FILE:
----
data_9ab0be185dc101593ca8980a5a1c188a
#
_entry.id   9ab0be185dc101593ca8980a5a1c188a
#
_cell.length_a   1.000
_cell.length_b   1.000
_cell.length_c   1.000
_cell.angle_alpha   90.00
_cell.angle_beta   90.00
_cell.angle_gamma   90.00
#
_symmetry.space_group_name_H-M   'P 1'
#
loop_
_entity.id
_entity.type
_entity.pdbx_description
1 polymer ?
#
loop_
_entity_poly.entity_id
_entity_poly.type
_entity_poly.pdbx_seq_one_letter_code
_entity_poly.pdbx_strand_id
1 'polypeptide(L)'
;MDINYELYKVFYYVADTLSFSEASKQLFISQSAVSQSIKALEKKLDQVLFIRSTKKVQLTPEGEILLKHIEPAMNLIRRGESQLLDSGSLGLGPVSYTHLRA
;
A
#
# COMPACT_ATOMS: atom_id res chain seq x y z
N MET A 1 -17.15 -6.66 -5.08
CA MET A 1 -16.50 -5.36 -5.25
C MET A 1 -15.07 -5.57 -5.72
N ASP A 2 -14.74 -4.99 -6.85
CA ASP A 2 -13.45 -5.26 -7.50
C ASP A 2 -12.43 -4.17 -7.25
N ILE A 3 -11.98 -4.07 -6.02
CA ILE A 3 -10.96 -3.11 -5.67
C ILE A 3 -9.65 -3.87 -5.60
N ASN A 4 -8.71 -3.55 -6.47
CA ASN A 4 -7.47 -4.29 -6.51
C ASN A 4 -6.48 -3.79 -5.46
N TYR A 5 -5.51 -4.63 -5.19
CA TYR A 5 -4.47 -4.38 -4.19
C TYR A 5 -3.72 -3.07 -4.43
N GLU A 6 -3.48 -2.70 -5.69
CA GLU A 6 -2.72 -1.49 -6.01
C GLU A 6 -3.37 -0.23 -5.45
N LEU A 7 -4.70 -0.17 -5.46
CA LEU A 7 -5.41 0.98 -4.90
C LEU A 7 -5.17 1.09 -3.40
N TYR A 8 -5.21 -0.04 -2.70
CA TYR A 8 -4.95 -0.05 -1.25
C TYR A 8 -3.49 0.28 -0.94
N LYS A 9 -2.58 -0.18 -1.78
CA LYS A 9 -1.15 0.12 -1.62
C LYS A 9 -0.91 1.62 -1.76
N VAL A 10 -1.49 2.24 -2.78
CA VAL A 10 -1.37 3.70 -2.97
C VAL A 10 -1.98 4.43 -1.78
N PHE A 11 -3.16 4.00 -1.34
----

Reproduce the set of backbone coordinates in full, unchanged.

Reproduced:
data_9ab0be185dc101593ca8980a5a1c188a
#
_entry.id   9ab0be185dc101593ca8980a5a1c188a
#
_cell.length_a   1.000
_cell.length_b   1.000
_cell.length_c   1.000
_cell.angle_alpha   90.00
_cell.angle_beta   90.00
_cell.angle_gamma   90.00
#
_symmetry.space_group_name_H-M   'P 1'
#
loop_
_entity.id
_entity.type
_entity.pdbx_description
1 polymer ?
#
loop_
_entity_poly.entity_id
_entity_poly.type
_entity_poly.pdbx_seq_one_letter_code
_entity_poly.pdbx_strand_id
1 'polypeptide(L)'
;MDINYELYKVFYYVADTLSFSEASKQLFISQSAVSQSIKALEKKLDQVLFIRSTKKVQLTPEGEILLKHIEPAMNLIRRGESQLLDSGSLGLGPVSYTHLRA
;
A
#
# COMPACT_ATOMS: atom_id res chain seq x y z
N MET A 1 -17.15 -6.66 -5.08
CA MET A 1 -16.50 -5.36 -5.25
C MET A 1 -15.07 -5.57 -5.72
N ASP A 2 -14.74 -4.99 -6.85
CA ASP A 2 -13.45 -5.26 -7.50
C ASP A 2 -12.43 -4.17 -7.25
N ILE A 3 -11.98 -4.07 -6.02
CA ILE A 3 -10.96 -3.11 -5.67
C ILE A 3 -9.65 -3.87 -5.60
N ASN A 4 -8.71 -3.55 -6.47
CA ASN A 4 -7.47 -4.29 -6.51
C ASN A 4 -6.48 -3.79 -5.46
N TYR A 5 -5.51 -4.63 -5.19
CA TYR A 5 -4.47 -4.38 -4.19
C TYR A 5 -3.72 -3.07 -4.43
N GLU A 6 -3.48 -2.70 -5.69
CA GLU A 6 -2.72 -1.49 -6.01
C GLU A 6 -3.37 -0.23 -5.45
N LEU A 7 -4.70 -0.17 -5.46
CA LEU A 7 -5.41 0.98 -4.90
C LEU A 7 -5.17 1.09 -3.40
N TYR A 8 -5.21 -0.04 -2.70
CA TYR A 8 -4.95 -0.05 -1.25
C TYR A 8 -3.49 0.28 -0.94
N LYS A 9 -2.58 -0.18 -1.78
CA LYS A 9 -1.15 0.12 -1.62
C LYS A 9 -0.91 1.62 -1.76
N VAL A 10 -1.49 2.24 -2.78
CA VAL A 10 -1.37 3.70 -2.97
C VAL A 10 -1.98 4.43 -1.78
N PHE A 11 -3.16 4.00 -1.34